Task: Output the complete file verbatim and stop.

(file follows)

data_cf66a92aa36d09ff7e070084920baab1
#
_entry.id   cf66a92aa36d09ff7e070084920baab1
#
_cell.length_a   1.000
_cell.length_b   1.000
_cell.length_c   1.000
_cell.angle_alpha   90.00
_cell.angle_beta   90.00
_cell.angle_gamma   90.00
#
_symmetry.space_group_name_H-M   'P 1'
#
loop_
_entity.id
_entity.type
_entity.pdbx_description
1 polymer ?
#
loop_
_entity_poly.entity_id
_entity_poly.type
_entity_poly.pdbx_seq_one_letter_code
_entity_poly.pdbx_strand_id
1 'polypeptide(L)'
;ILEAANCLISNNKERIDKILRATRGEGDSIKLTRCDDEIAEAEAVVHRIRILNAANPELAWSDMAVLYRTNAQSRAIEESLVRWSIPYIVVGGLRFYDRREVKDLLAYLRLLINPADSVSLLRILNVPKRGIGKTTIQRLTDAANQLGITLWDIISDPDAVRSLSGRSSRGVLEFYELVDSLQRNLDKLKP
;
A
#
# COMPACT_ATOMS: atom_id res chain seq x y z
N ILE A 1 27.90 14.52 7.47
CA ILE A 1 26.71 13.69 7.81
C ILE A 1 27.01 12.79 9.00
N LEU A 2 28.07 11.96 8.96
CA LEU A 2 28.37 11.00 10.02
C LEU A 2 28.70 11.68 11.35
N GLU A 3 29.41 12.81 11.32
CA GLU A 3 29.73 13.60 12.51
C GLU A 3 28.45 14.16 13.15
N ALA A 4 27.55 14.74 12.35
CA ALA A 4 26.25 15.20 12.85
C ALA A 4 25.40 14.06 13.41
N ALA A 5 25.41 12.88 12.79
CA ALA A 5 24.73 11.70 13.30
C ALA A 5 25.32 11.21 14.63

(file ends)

data_cf66a92aa36d09ff7e070084920baab1
#
_entry.id   cf66a92aa36d09ff7e070084920baab1
#
_cell.length_a   1.000
_cell.length_b   1.000
_cell.length_c   1.000
_cell.angle_alpha   90.00
_cell.angle_beta   90.00
_cell.angle_gamma   90.00
#
_symmetry.space_group_name_H-M   'P 1'
#
loop_
_entity.id
_entity.type
_entity.pdbx_description
1 polymer ?
#
loop_
_entity_poly.entity_id
_entity_poly.type
_entity_poly.pdbx_seq_one_letter_code
_entity_poly.pdbx_strand_id
1 'polypeptide(L)'
;ILEAANCLISNNKERIDKILRATRGEGDSIKLTRCDDEIAEAEAVVHRIRILNAANPELAWSDMAVLYRTNAQSRAIEESLVRWSIPYIVVGGLRFYDRREVKDLLAYLRLLINPADSVSLLRILNVPKRGIGKTTIQRLTDAANQLGITLWDIISDPDAVRSLSGRSSRGVLEFYELVDSLQRNLDKLKP
;
A
#
# COMPACT_ATOMS: atom_id res chain seq x y z
N ILE A 1 27.90 14.52 7.47
CA ILE A 1 26.71 13.69 7.81
C ILE A 1 27.01 12.79 9.00
N LEU A 2 28.07 11.96 8.96
CA LEU A 2 28.37 11.00 10.02
C LEU A 2 28.70 11.68 11.35
N GLU A 3 29.41 12.81 11.32
CA GLU A 3 29.73 13.60 12.51
C GLU A 3 28.45 14.16 13.15
N ALA A 4 27.55 14.74 12.35
CA ALA A 4 26.25 15.20 12.85
C ALA A 4 25.40 14.06 13.41
N ALA A 5 25.41 12.88 12.79
CA ALA A 5 24.73 11.70 13.30
C ALA A 5 25.32 11.21 14.63